Zimbabwe‘s new constitution was approved by an overwhelming majority in Saturday’s referendum, the electoral commission has said.
The document, which will limit future presidents to two five-year terms, was backed by more than three million votes – nearly 95% of those who voted.
It was supported by the countries’ two main political parties who have been in a power-sharing government since 2009.
The constitution’s approval paves the way for elections later in the year.
Meanwhile, US-based campaign group Human Rights Watch has said the government should end a police crackdown on civil society groups in the run-up to elections.
He will again face the Movement for Democratic (MDC) change leader Morgan Tsvangirai, 61, who is currently serving as prime minister in the coalition.
The two agreed to share power after disputed polls in 2008 which were marred by violence.
A new constitution was one of the key elements of the power-sharing deal.
Official results show 3,079,966 voted “Yes”, 179,489 voted “No”, with 56,627 recorded spoilt ballots.
The turnout in Saturday’s referendum, at slightly more than half the six million eligible voters, was higher than many analysts had expected, Reuters news agency reports.
During campaigning the MDC focused on clauses guaranteeing protection against violence, and free and fair voting.
The Zanu-PF campaign highlighted the irreversibility of the land reform programme, which saw some 4,500 farms seized from mainly white commercial farmers.
Human Rights Watch’s comments come after the weekend arrest of prominent human rights lawyer Beatrice Mtetwa as she attempted to offer legal assistance to four MDC officials charged with impersonating police officers.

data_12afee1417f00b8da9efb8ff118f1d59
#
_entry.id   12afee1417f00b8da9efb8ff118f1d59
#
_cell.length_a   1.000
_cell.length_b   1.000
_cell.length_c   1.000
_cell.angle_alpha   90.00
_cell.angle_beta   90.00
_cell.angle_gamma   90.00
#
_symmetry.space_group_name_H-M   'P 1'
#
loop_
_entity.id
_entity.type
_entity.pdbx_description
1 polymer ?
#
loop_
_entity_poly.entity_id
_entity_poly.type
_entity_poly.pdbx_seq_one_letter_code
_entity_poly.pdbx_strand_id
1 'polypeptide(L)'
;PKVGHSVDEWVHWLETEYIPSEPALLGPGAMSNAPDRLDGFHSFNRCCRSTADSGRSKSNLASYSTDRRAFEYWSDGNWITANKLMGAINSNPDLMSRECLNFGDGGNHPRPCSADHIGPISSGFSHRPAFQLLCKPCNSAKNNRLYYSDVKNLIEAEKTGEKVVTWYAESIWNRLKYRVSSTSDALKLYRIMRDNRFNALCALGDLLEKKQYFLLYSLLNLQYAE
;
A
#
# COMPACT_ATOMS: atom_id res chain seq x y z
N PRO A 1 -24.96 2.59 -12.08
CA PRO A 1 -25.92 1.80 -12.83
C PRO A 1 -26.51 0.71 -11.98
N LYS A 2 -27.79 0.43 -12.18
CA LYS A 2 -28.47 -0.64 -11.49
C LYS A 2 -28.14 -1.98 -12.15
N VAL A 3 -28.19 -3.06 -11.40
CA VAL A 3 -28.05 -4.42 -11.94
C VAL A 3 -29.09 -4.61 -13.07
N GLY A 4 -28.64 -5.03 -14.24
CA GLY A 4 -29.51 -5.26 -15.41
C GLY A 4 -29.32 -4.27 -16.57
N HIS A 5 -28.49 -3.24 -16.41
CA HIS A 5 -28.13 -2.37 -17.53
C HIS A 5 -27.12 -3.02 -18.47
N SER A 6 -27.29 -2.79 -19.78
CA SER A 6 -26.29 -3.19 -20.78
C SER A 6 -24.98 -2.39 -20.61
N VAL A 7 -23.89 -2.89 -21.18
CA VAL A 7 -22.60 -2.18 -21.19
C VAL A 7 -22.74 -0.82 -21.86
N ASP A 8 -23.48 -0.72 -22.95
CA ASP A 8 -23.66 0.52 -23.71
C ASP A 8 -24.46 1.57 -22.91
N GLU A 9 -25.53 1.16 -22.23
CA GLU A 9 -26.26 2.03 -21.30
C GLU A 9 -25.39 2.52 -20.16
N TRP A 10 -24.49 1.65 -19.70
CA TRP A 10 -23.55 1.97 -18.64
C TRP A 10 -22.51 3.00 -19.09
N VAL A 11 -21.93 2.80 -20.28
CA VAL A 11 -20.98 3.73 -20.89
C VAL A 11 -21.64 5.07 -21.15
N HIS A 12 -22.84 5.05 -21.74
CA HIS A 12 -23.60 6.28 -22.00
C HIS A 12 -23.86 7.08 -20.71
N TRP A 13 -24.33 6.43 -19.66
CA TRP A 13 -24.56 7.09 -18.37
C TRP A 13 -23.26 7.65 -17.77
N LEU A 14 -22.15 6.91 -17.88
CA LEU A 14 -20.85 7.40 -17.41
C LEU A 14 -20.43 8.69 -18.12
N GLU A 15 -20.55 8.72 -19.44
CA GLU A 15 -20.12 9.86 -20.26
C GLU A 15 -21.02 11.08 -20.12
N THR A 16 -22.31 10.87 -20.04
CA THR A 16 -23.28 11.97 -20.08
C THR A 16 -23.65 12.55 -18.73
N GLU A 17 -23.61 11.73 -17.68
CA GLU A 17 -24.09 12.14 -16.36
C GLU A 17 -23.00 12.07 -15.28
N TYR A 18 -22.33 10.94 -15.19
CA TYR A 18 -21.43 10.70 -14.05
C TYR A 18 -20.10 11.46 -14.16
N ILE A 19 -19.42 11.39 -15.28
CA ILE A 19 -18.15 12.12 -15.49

Ms Mtetwa remains in custody despite a court order to release her and faces a charge of obstructing justice.
She appeared briefly in court on Tuesday and is expected to apply for bail on Wednesday.
“The government needs to stop this police abuse of power and hold those responsible to account,” Human Rights Watch’s Tiseke Kasambala said in a statement.
“Zimbabwe‘s authorities cannot expect to create a rights-respecting environment ahead of elections in the context of repression, harassment, and intimidation of civil society activists.”
The campaign group gave examples of the crackdown going back to December when the authorities began to confiscate shortwave radios they believe to have been illegally donated by Western organisations.
Many people in rural areas get most of their news from radio, which is dominated by the state broadcaster, although several stations based abroad broadcast to Zimbabwe on shortwave and medium wave.